x x x

Complainants' actuation of disregarding compliance with their quota commitment does not speak well of their work attitude. Thus, [petitioners] could not be faulted if after evaluation of the complainants' work performance, they decided to terminate their employment within the probationary period stated in their employment contract. It would be unfair and unjust for the [petitioners] to be required to keep complainants under their employ despite their "not-so-interested" work attitude.

x x x x10 (Emphasis supplied)cralawlibrary

Respondents thereupon filed a petition for certiorari before the Court of Appeals, arguing that the NLRC committed grave abuse of discretion amounting to lack or in excess of jurisdiction in dismissing their complaint for lack of merit, in violation of respondents' right to security of tenure and to their monetary claims.11

By Decision12 dated September 28, 2005, the appellate court set aside the April 11, 2003 Resolution of the NLRC and reinstated the March 19, 2001 decision of the labor arbiter, it holding that the evidence supports the findings and conclusion of the labor arbiter.

Hence, the present Petition for Review on Certiorari, positing, in the main, that contrary to the findings of the appellate court, the NLRC correctly found that there was clearly a valid cause to terminate the employment of respondents due to their incompetence and their poor performance.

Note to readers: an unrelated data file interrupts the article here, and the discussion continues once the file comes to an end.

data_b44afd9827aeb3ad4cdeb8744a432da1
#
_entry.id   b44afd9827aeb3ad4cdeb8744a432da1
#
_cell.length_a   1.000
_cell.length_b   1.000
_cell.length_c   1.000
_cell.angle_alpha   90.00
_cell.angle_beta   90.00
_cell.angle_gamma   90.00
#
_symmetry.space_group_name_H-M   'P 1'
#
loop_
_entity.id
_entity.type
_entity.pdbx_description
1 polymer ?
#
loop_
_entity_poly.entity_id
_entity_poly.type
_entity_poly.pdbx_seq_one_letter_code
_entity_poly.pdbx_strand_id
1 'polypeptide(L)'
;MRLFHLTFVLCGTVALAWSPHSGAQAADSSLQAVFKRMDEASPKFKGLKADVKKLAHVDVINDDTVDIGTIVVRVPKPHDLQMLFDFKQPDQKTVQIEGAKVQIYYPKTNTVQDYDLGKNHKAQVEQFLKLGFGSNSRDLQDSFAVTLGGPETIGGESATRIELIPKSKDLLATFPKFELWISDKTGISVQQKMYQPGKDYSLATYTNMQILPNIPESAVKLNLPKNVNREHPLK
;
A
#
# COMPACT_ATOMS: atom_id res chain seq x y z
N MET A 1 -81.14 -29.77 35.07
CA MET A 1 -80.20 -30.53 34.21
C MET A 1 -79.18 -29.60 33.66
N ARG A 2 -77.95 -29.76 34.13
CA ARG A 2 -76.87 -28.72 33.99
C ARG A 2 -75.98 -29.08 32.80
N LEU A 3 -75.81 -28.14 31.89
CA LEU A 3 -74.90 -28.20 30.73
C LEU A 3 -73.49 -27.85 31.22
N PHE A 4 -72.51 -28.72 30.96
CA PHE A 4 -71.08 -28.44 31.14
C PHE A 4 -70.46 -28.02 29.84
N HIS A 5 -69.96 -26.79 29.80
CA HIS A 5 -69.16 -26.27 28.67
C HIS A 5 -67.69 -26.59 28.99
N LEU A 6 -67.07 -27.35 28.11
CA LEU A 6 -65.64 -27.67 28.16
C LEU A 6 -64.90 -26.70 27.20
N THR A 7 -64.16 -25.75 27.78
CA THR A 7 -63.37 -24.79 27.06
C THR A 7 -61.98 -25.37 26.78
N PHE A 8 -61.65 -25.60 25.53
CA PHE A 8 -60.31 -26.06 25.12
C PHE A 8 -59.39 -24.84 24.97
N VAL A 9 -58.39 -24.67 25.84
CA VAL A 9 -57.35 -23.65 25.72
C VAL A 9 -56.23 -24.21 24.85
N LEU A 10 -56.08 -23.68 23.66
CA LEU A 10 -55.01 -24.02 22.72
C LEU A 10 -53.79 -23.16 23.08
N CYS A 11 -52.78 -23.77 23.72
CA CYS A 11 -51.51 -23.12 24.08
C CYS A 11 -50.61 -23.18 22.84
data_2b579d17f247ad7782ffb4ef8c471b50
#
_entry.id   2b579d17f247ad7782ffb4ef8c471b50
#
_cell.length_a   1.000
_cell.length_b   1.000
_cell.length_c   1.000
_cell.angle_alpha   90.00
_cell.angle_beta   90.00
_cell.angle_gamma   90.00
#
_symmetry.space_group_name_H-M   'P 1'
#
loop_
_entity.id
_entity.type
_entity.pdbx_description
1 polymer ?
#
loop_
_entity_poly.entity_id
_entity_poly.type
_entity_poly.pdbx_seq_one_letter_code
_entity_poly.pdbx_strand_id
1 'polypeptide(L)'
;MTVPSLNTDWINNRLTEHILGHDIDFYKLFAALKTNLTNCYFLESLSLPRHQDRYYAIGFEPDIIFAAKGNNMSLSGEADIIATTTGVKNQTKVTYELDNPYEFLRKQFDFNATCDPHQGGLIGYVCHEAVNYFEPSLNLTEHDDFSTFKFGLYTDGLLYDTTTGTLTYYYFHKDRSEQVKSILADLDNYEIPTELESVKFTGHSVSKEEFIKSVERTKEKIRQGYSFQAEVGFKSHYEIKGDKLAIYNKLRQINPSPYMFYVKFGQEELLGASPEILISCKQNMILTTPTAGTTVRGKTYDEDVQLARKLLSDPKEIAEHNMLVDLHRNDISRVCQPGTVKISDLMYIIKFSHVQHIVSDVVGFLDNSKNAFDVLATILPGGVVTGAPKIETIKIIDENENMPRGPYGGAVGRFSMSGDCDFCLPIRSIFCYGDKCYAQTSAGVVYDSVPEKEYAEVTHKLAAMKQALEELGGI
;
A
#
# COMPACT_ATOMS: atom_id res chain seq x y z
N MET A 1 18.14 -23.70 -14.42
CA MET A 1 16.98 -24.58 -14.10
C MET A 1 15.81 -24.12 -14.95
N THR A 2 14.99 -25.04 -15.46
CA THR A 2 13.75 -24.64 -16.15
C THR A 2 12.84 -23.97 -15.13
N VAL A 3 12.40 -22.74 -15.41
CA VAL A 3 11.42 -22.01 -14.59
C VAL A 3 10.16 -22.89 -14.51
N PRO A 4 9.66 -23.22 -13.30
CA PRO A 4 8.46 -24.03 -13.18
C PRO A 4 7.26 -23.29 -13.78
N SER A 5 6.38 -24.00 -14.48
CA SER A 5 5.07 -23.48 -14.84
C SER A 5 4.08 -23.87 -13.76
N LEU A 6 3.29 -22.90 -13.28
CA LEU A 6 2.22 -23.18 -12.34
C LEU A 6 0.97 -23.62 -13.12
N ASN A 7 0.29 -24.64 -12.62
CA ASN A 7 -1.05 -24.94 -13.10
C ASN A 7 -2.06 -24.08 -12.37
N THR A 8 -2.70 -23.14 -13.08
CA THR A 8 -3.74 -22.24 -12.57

The Court finds that, as held by the labor arbiter, respondent Siringan cannot be considered to have been illegally dismissed by petitioners. For Siringan's real employer is Queen Tower. When he ceased to render services for petitioners, it was not because he was dismissed by them but because he was recalled by Queen Tower.

That Queen Tower is Siringan's employer is confirmed by its payroll showing him to be its employee.

Respecting the other respondents, their employment being one with a fixed period as shown by the contracts they signed, it only terminates by its own term at the end of six months13 unless they are dismissed with just cause.14

Petitioners insist, however, that the 12 respondents were dismissed prior to the expiration of the 6-month period for just cause ─ inefficiency, their performance being below par as shown by the monthly production reports.

Assuming that what is reflected in the monthly production reports is an accurate account of each of the 12 respondents' performance, petitioners failed to establish that they were informed, at the time of hiring, of the standards they were expected to meet, i.e., that they were supposed to reach certain quotas.15 This is not to mention that petitioners failed to present proof that respondents were apprised of their poor or below average performance after each evaluation period to at least give them the opportunity to improve their performance.chanrobles virtual law library